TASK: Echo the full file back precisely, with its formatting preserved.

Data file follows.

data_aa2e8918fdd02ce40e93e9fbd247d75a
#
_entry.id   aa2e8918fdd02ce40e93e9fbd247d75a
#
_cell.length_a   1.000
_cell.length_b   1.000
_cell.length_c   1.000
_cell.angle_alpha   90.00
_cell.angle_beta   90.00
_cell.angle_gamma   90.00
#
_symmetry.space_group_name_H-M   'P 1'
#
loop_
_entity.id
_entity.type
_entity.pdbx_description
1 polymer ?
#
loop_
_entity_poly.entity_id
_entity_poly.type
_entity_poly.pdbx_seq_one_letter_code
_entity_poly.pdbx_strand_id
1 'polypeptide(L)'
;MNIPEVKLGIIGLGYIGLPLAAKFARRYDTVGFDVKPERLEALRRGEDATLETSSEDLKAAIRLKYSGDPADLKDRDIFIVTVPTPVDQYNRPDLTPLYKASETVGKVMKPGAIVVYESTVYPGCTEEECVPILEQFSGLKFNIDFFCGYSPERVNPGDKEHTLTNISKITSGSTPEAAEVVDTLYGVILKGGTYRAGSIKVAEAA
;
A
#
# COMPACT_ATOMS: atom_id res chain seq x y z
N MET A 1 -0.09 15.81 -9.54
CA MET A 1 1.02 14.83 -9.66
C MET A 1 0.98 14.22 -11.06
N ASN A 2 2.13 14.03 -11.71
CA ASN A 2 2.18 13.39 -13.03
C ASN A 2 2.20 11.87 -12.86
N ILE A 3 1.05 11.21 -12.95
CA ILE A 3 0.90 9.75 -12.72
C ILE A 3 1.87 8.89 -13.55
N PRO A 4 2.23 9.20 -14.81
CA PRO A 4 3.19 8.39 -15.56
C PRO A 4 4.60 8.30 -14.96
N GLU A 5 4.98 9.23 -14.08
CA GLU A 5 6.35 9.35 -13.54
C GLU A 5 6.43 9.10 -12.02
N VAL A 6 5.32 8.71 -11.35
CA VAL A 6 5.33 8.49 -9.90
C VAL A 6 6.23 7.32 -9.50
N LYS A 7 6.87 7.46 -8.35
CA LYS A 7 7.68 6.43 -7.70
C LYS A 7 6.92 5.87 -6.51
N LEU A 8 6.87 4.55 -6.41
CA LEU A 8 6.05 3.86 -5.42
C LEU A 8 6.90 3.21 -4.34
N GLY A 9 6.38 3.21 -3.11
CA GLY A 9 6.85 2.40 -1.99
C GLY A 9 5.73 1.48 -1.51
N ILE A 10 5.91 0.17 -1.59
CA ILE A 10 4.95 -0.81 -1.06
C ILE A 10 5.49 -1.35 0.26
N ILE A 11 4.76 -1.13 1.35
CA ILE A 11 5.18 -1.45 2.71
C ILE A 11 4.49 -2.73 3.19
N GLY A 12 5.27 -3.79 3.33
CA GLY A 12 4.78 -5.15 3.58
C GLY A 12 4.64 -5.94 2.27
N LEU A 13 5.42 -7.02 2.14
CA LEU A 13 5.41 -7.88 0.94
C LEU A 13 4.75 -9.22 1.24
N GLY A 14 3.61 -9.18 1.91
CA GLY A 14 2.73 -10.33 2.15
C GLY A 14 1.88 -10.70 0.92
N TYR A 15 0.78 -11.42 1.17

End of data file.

data_aa2e8918fdd02ce40e93e9fbd247d75a
#
_entry.id   aa2e8918fdd02ce40e93e9fbd247d75a
#
_cell.length_a   1.000
_cell.length_b   1.000
_cell.length_c   1.000
_cell.angle_alpha   90.00
_cell.angle_beta   90.00
_cell.angle_gamma   90.00
#
_symmetry.space_group_name_H-M   'P 1'
#
loop_
_entity.id
_entity.type
_entity.pdbx_description
1 polymer ?
#
loop_
_entity_poly.entity_id
_entity_poly.type
_entity_poly.pdbx_seq_one_letter_code
_entity_poly.pdbx_strand_id
1 'polypeptide(L)'
;MNIPEVKLGIIGLGYIGLPLAAKFARRYDTVGFDVKPERLEALRRGEDATLETSSEDLKAAIRLKYSGDPADLKDRDIFIVTVPTPVDQYNRPDLTPLYKASETVGKVMKPGAIVVYESTVYPGCTEEECVPILEQFSGLKFNIDFFCGYSPERVNPGDKEHTLTNISKITSGSTPEAAEVVDTLYGVILKGGTYRAGSIKVAEAA
;
A
#
# COMPACT_ATOMS: atom_id res chain seq x y z
N MET A 1 -0.09 15.81 -9.54
CA MET A 1 1.02 14.83 -9.66
C MET A 1 0.98 14.22 -11.06
N ASN A 2 2.13 14.03 -11.71
CA ASN A 2 2.18 13.39 -13.03
C ASN A 2 2.20 11.87 -12.86
N ILE A 3 1.05 11.21 -12.95
CA ILE A 3 0.90 9.75 -12.72
C ILE A 3 1.87 8.89 -13.55
N PRO A 4 2.23 9.20 -14.81
CA PRO A 4 3.19 8.39 -15.56
C PRO A 4 4.60 8.30 -14.96
N GLU A 5 4.98 9.23 -14.08
CA GLU A 5 6.35 9.35 -13.54
C GLU A 5 6.43 9.10 -12.02
N VAL A 6 5.32 8.71 -11.35
CA VAL A 6 5.33 8.49 -9.90
C VAL A 6 6.23 7.32 -9.50
N LYS A 7 6.87 7.46 -8.35
CA LYS A 7 7.68 6.43 -7.70
C LYS A 7 6.92 5.87 -6.51
N LEU A 8 6.87 4.55 -6.41
CA LEU A 8 6.05 3.86 -5.42
C LEU A 8 6.90 3.21 -4.34
N GLY A 9 6.38 3.21 -3.11
CA GLY A 9 6.85 2.40 -1.99
C GLY A 9 5.73 1.48 -1.51
N ILE A 10 5.91 0.17 -1.59
CA ILE A 10 4.95 -0.81 -1.06
C ILE A 10 5.49 -1.35 0.26
N ILE A 11 4.76 -1.13 1.35
CA ILE A 11 5.18 -1.45 2.71
C ILE A 11 4.49 -2.73 3.19
N GLY A 12 5.27 -3.79 3.33
CA GLY A 12 4.78 -5.15 3.58
C GLY A 12 4.64 -5.94 2.27
N LEU A 13 5.42 -7.02 2.14
CA LEU A 13 5.41 -7.88 0.94
C LEU A 13 4.75 -9.22 1.24
N GLY A 14 3.61 -9.18 1.91
CA GLY A 14 2.73 -10.33 2.15
C GLY A 14 1.88 -10.70 0.92
N TYR A 15 0.78 -11.42 1.17